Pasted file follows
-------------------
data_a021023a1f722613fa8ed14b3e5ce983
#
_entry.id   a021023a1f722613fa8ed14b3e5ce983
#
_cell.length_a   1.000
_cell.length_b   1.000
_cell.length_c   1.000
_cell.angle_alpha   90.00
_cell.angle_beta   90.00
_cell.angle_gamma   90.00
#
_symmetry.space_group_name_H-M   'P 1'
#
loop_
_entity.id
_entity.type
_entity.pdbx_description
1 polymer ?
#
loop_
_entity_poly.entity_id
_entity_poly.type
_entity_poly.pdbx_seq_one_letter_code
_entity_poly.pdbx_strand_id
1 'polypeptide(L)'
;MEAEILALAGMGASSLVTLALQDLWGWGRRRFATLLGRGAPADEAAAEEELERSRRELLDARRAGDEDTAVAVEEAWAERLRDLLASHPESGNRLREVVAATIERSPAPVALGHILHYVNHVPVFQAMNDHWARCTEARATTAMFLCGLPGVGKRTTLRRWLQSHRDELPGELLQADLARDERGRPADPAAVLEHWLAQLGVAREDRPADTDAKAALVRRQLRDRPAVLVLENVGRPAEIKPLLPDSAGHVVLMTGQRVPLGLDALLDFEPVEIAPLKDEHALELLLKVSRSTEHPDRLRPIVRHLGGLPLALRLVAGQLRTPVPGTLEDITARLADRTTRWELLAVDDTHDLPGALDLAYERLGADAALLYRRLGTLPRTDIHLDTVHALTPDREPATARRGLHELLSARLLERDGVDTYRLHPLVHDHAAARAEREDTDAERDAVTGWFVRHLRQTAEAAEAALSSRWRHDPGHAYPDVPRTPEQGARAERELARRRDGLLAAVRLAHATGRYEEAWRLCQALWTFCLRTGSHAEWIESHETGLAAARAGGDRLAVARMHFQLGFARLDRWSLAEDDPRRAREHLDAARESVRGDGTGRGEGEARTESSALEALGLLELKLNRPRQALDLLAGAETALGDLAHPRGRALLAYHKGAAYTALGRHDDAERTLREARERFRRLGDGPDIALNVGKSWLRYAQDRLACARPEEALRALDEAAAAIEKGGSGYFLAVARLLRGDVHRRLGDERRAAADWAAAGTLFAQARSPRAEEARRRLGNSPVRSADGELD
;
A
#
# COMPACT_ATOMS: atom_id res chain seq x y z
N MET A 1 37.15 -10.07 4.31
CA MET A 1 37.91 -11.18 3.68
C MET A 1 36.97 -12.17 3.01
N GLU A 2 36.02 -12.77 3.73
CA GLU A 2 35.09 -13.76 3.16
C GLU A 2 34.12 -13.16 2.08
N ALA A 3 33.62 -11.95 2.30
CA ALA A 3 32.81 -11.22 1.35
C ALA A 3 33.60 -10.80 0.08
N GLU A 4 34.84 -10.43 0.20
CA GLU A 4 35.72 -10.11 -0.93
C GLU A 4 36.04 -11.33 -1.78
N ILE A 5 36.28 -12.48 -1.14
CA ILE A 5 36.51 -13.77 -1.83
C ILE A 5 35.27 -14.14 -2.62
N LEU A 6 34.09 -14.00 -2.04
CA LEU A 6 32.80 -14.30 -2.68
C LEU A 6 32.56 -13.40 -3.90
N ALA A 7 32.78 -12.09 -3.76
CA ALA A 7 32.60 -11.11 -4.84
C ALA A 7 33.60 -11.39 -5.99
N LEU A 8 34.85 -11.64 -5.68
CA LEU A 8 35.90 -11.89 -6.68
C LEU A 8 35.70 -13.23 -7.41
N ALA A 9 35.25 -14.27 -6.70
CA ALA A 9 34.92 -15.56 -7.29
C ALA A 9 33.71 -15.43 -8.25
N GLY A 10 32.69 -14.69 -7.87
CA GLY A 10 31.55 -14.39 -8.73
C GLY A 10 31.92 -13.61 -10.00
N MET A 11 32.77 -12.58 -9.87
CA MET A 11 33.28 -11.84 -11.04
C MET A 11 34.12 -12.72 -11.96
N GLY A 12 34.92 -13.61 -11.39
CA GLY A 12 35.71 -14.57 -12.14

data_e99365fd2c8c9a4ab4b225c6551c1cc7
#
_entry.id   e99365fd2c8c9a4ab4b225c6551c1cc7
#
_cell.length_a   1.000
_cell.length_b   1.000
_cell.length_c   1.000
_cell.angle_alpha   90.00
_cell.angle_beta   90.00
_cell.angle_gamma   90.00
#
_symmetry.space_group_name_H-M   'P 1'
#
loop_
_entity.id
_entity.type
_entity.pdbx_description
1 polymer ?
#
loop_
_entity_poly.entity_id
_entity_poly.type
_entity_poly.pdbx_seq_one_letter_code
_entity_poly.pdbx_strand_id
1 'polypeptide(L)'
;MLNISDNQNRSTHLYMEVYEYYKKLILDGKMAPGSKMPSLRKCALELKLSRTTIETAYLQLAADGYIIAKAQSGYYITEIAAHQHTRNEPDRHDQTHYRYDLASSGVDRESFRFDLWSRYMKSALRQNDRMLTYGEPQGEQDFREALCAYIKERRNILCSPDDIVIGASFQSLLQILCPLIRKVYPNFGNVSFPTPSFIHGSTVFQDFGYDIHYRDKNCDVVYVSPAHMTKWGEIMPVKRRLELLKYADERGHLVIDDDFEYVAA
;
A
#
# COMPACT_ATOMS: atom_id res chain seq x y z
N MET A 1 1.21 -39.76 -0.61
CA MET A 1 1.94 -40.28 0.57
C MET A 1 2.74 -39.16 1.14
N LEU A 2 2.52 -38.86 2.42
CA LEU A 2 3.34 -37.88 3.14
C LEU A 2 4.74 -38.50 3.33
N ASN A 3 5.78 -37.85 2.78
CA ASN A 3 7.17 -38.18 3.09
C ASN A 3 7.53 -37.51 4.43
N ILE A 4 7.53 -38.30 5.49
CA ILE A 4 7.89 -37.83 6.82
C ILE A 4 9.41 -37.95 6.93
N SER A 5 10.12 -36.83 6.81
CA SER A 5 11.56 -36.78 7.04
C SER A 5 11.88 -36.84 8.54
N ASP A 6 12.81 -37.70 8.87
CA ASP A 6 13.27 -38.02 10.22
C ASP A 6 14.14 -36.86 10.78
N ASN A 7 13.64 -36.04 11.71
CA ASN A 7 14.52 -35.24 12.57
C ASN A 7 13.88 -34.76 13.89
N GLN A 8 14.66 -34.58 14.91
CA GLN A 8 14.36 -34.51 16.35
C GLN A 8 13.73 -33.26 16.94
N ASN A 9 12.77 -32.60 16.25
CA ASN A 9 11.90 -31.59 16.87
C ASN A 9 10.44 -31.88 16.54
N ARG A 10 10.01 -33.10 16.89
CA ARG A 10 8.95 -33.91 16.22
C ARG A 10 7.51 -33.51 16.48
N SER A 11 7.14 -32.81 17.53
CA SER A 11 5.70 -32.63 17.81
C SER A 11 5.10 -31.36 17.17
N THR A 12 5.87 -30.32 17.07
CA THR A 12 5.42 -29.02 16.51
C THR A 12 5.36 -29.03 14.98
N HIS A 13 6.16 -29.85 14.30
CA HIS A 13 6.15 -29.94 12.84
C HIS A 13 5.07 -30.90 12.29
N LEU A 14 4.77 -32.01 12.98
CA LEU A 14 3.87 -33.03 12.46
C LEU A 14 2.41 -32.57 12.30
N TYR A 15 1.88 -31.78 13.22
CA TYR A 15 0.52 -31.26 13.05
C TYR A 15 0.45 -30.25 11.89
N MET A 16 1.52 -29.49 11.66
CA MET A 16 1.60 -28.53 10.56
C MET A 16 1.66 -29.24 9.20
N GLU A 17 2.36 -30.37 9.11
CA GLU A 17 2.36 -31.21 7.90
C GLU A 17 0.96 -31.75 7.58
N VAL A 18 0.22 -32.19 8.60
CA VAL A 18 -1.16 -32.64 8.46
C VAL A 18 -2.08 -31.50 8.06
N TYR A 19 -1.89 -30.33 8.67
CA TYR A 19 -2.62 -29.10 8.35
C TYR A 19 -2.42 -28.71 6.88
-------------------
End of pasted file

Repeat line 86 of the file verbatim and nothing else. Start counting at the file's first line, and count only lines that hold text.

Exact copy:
_entity_poly.entity_id